(EL DORADO, Kan.) — New numbers show 63% of the U.S. is in some stage of drought. That makes this the worst drought the country has seen since the 1950s.
In Kansas, 90% of the top soil is short or very short of moisture.
Crops are drying up in the heat, and water supplies are low with the lack of rain. Both are forcing Kansas cattle ranchers to sell off their stock, which could impact your grocery bill.
More cattle are moving out of the El Dorado Livestock Action. 1500 head sold Thursday morning. Last week, it was nearly twice that amount.
"Your business is based on selling cattle, but you hate to have to sell somebody's cattle in a situation where they are being forced to sell," said Owner Chris Locke. "Nobody likes that."
Locke knows ranchers are facing tough times right now. Cattle prices are low and feed costs have sky rocketed due to dried up crops, like corn and milo. That pricy combination is causing some to sell off stock to avoid bigger losses.
"Its a gamble on a normal year," Locke said. "But the weather is the big key right now that no one can control or do anything about."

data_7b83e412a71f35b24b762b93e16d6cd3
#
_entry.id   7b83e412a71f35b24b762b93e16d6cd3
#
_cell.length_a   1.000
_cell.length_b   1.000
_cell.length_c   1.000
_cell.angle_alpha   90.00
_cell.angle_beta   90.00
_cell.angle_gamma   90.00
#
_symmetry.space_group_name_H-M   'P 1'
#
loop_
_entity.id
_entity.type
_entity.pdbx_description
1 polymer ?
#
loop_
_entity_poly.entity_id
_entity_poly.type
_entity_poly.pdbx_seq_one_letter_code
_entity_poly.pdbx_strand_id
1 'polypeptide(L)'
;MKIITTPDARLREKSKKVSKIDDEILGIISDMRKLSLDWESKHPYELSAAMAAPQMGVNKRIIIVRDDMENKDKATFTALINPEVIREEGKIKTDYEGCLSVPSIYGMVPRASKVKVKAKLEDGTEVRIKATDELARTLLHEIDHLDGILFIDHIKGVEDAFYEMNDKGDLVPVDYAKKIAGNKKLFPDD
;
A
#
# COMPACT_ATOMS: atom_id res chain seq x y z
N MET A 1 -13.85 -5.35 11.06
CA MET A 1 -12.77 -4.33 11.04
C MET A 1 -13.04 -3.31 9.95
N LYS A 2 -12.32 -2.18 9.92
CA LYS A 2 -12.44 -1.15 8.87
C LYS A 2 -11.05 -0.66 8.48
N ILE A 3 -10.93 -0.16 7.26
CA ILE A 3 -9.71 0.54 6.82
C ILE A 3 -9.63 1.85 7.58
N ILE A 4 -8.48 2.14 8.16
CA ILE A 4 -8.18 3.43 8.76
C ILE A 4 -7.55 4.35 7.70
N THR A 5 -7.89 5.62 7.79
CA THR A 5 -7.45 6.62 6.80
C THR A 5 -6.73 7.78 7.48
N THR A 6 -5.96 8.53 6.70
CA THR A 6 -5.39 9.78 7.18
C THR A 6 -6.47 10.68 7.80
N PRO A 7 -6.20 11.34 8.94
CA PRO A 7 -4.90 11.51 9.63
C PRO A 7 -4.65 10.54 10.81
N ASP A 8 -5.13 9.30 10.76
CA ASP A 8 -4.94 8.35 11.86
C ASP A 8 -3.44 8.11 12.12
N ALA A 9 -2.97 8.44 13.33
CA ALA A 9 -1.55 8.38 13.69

When more cattle are sold, it could have an impact on your grocery bill. With so much stock in the supply chain, beef prices are expected to go down in the short term
But eventually the smaller herds are expected to create higher cattle prices, which will trickle down to meat aisles by years end and beyond.
"We are going to see record beef prices it looks like for multiple years, setting new records at least through 2015,"
Rain may be the only way to bring relief to the situation, but Locke knows its too late for some producers
"It might not make a difference in the corn crop or the milo, but it would make everybody feel better," Locke said. "Everybody has to keep a good attitude, we don't have any choice."
In the meantime, Locke expects to see more cattle coming through his sale barn.
Its not just beef prices. The U.S. Department of Agriculture says consumers should expect a three to four percent hike in milk, eggs, poultry and pork prices next year. But the cost of fruits and vegetables aren't affected as much by the drought.Ranchers selling off cattle, beef prices impacted